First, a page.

WASHINGTON (WSFA) - On his first day in office, through executive order, President Joe Biden suspended federal student loan payments and interest through Sept. 30.
This comes just days before the current moratorium is set to expire on Jan. 31.
This means that:
· No federal student loan payments are owed
· No new interest will accrue on your federal student loans
· No student loans in default will be collected
When Congress passed a relief bill (the CARES Act) in March, it automatically suspended student loan payments and waived interest. The benefit was originally set to expire in September but was extended by the Trump administration until Jan. 31.
Borrowers will now not have to make payments until Oct. 1.
It is important to note that you can still keep paying your loan if you would like, but auto-debits have been suspended. You may need to contact your servicer to make manual payments
Jim Purcell, executive director of the Alabama Commission on Higher Education, said the extension will be beneficial for those who are struggling financially during the COVID-19 pandemic.
“Differing interest and payments until September makes sense during a difficult time, a lot of these students are coming right out of college or looking for their first job and that job might not be there,” Purcell said.
However, Purcell said prolonging payment of the loan could mislead students into thinking their debts never have to be paid.
“I am concerned about providing too much debt relief that would communicate to young people that their obligations can be washed away,” Purcell said.
Right now, more than 40 million Americans currently hold $1.6 trillion in student loan debt. Purcell said conversations about the cost of higher education need to be addressed.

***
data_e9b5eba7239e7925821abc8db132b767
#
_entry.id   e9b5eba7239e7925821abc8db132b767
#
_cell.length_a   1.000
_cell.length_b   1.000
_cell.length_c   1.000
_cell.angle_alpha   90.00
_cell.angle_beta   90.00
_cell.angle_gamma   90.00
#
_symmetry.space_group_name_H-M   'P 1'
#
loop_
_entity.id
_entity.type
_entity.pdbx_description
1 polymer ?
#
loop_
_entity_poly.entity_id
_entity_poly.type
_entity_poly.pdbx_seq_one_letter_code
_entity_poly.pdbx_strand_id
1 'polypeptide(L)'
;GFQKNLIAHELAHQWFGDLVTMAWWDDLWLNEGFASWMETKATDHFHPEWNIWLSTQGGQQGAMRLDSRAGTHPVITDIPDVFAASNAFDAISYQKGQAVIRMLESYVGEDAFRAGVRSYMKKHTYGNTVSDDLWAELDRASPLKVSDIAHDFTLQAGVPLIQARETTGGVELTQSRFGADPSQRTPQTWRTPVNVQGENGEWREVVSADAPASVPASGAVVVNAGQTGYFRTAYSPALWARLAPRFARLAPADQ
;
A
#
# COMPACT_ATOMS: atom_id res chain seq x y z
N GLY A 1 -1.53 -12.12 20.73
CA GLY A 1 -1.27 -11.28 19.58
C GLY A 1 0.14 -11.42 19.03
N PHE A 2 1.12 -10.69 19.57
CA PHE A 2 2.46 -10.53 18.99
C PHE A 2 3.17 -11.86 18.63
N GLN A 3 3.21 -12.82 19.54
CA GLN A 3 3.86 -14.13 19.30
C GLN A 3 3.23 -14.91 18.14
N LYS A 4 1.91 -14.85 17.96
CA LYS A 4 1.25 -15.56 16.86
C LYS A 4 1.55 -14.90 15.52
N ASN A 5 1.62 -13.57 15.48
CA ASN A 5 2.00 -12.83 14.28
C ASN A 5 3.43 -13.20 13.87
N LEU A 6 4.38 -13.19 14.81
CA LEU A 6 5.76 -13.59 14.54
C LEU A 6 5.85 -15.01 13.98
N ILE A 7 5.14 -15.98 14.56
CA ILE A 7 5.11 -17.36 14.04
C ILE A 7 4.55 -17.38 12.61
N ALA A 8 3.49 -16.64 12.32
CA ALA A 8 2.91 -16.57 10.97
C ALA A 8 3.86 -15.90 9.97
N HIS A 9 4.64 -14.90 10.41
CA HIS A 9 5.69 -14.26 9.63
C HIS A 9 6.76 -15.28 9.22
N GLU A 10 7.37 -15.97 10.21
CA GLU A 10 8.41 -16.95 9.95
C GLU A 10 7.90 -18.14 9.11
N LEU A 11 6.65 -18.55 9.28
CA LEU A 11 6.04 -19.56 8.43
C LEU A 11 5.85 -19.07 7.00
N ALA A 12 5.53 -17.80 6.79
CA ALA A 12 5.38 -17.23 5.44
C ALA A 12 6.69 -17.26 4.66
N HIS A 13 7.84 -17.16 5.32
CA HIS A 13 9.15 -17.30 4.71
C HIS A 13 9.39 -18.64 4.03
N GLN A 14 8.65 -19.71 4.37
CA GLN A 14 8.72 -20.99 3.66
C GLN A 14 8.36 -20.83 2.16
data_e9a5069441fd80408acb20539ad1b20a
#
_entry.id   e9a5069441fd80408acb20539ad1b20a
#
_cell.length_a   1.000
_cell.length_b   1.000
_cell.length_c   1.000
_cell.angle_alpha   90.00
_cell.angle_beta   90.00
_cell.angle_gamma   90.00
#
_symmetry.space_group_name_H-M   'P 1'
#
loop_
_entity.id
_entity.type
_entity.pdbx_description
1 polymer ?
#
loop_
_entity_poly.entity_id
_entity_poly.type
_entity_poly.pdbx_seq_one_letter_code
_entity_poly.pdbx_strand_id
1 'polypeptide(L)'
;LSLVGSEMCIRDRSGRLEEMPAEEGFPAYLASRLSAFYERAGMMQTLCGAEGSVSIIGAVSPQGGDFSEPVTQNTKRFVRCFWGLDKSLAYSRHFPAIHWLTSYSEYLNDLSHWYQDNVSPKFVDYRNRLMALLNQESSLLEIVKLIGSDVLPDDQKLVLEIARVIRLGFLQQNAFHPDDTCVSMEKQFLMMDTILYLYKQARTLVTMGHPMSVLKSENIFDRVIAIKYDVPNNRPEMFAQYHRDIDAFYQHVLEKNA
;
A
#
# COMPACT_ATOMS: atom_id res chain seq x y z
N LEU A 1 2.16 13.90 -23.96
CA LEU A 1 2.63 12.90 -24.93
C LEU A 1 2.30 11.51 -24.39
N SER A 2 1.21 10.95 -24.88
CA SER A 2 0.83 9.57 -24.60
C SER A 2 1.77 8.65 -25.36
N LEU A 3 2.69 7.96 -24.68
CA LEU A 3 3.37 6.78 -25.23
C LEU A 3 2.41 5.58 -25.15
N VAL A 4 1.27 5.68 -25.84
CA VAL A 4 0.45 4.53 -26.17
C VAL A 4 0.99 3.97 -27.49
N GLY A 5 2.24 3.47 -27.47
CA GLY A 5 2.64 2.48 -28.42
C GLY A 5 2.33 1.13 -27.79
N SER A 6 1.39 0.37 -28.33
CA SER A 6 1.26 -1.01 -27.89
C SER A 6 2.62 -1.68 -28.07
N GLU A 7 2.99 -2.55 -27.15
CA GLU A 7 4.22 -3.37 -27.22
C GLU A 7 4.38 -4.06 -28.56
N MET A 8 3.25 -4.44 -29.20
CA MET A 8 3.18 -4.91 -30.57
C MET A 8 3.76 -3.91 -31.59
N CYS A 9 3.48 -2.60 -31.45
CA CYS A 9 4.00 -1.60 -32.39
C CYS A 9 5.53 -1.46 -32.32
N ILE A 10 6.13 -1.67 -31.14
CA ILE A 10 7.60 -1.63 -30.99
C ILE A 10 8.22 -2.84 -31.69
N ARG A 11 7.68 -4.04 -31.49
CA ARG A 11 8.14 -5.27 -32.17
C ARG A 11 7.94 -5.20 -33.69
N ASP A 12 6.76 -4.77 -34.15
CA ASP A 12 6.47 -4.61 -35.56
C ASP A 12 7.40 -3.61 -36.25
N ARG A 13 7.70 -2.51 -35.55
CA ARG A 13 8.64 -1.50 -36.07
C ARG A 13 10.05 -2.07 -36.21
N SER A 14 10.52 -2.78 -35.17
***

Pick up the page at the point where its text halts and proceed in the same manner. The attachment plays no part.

“I do believe it’s a way for us to have a more national conversation about how the cost of education, especially higher education, has risen so much,” Purcell said.
Biden has also said he wants to forgive $10,000 of student loan debt per person, but many congressional democrats want up to $50,000 forgiven.
Purcell said the $10,000 amount is fair, but $50,000 is a bit high.
“I do believe the calls to forgive up to $50,000 in debt is kind of odd,” Purcell said. “That level of debt sort of requires for you to say ‘I want to go to a more elite college with high tuition or live off-campus in a fancy apartment.’
Biden has also mentioned wanting to make college tuition-free for some, including those who attend a public college or university and come from a family that makes below $125,000 a year.
Also for those who attend a private minority-serving institution.
He has also proposed tuition-free community college for two years.
Purcell said he does not believe it is a good idea for tuition to be totally free. He said he doesn’t think it could be done without negatively impacting the economy.
“Nothing is free,” Purcell said. “Somebody has to pay for that. If it’s not at the state level, it’ll be all of us distributed throughout the country having our fair share.”